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@fabiospampinato fabiospampinato commented Oct 29, 2019

Can you explain how you aren't restricting the mobile app to only Mac + iPhone users by going iCloud?

@patrickf3139 How did you reach to the conclusion that I want to use iCloud at all? I'm genuinely asking trying to understand what I might have said that could have mislead you into thinking this.

One more reason to implement using Apple's APIs - if dropbox dies users can move and use any other cloud service on their phones that implements FileProvider.

Listen I don't know how to say this more clearly, I think I've explained pretty comprehensively and clearly why I don't want to do this already, I can't repeat the same things ad infinitum.

You're also forgeting the privacy argument, I might trust Dropbox or iCloud but I might not trust your Cloud service.

I'm not sure why you think I haven't thought about privacy at all, but that's not the case.

Yeah you might be saying that now, but what about the future? Some random excuse not to mirror stuff to the filesystem might popup at some point and then its over.

I don't know what you want me to tell you, I see no reason whatsoever for ever dropping mirroring files to the filesystem, I'm stating this publicly and in the open, if it happens fell free to publicly shame me till the end of days or something.

it will take Fabio a lot more work to do it so we will have to wait potentially years before it comes out.

What years, I'm not trying to rewrite AWS here, I'll probably just end up using CouchDB/PouchDB. If there won't be a mobile app working during the first half of next year I'd be shocked.

I wouldn't trust the sync as much as Dropbox or iCloud which have been battle tested

I'd argue CouchDB is pretty battle-tested 🤷‍♂.

Just a few posts above you can see how Dropbox's sync fails miserably at times, is it impossible to compete with that? I don't think so.

Also just recently the battle-tested iCloud messed up royally duplicating, if not even deleting at times, users' files.

I don't want to sound arrogant but if that's the state of the art today it might not be too difficult to compete with that or there I say it perhaps even do better.

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@TCB13 TCB13 commented Oct 29, 2019

@fabiospampinato Lets face it, when Microsoft Word doesn't sync properly with Dropbox I don't point fingers at Microsoft. If iCloud duplicates files, just because of random bugs, I won't point fingers at all the developers that made the apps I use. Cloud sync services sometimes fail but that has nothing to do with app.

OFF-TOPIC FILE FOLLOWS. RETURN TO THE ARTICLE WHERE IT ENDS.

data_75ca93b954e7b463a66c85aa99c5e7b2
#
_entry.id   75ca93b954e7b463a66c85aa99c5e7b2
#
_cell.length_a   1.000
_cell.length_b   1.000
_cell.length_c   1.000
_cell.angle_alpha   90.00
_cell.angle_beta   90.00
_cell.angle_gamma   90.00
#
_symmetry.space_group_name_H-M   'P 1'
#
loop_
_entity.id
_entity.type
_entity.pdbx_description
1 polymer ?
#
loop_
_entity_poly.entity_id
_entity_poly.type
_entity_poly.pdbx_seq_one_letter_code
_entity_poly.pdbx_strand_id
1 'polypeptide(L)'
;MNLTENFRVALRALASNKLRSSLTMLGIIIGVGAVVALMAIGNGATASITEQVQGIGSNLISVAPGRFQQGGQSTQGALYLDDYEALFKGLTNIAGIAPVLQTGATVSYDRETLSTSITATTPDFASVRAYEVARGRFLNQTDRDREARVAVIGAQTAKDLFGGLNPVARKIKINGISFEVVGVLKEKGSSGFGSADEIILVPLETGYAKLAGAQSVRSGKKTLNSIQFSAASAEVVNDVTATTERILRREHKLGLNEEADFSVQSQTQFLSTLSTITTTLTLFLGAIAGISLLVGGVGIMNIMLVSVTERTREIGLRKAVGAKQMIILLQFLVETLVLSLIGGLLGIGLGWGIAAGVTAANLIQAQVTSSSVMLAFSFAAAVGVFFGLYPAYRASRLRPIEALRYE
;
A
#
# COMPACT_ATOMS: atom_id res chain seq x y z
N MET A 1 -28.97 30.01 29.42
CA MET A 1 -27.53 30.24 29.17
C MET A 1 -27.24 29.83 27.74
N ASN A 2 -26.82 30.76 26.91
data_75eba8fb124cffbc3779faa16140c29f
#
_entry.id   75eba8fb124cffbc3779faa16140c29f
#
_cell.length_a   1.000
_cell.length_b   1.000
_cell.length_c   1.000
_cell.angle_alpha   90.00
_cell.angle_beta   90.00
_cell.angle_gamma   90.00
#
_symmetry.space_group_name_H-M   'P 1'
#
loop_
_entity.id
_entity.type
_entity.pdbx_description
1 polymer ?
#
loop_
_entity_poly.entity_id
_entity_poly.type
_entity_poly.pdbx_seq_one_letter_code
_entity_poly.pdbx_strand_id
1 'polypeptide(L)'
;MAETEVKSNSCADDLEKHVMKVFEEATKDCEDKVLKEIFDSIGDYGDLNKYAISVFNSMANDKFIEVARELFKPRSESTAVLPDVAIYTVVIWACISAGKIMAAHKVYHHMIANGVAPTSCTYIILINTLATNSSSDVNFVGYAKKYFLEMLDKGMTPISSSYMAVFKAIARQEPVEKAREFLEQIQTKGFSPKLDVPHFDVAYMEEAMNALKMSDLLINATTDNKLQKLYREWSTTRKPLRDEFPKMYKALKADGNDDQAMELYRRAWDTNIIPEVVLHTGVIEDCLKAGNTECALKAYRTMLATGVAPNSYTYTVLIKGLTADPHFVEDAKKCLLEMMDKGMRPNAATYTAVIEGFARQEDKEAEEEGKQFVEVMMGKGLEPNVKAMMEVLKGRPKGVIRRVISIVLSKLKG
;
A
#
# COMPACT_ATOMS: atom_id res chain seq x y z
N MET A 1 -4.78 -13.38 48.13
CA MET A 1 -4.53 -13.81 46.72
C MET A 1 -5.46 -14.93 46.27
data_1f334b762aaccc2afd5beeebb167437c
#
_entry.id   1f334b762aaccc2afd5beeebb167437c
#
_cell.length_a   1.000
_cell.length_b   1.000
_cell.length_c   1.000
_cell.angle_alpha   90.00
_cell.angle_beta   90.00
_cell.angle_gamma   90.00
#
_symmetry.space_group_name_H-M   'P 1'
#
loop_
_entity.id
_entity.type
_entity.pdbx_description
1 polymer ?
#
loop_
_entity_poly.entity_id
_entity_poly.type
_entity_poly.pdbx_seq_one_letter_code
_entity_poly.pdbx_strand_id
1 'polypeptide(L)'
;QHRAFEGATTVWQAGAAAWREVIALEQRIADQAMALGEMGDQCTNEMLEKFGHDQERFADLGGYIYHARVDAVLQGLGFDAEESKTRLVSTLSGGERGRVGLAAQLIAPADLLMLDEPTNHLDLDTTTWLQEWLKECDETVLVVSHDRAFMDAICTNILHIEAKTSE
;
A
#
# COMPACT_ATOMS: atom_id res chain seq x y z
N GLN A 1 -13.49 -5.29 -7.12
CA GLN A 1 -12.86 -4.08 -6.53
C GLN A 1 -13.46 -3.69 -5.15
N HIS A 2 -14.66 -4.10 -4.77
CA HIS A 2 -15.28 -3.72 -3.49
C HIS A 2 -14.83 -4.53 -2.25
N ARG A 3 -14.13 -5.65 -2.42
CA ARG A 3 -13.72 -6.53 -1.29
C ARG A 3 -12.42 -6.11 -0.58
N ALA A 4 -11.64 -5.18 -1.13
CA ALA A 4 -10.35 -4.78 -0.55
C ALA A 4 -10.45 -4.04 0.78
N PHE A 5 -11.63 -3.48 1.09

Your cloud service, might be good, might be bad, however the fact that it exists goes against the no vendor lock-in principle of this project. The money aspect might be a reason to develop your own solution, however you should still allow people to sync via Apple's APIs to iCloud, Dropbox or whatever cloud service that has a FileProvider extension.

As I stated before, I would be happy to pay 5/10$ for a mobile version of notable capable of using Apple's APIs to sync to whatever cloud I would like to use, or at least iCloud and Dropbox.

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@richard2000 richard2000 commented Nov 16, 2019

Today I read an article in my favorite computer magazin ct and tried your desktop app.
It's very nice and intuitiv.

Maybe there is no need for a special mobil version, because there's already a very similary app for android: Epsilon Notes
This App is compatible with notable.
I do my syncing with FolderSync and my own Nextcloud-Server. So I'm my own boss for my notes. ;-)

Yes, it's a little work, but it's worth it and I don't need to trust any online cloud providers.

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@fabiospampinato fabiospampinato commented Nov 16, 2019

@richard2000 Thanks. Yeah actually you can already work around the lack of an official mobile app, and I think it's great that Notable enables you to manage the notes however you want. But in order to make this whole endeavor sustainable it has to sell something, and some features can't really be implemented without controlling the entire stack (I'm thinking about things like collaborative editing) (maybe it's actually possible to implement them in a totally decentralized fashion, but that's not the path I'm taking).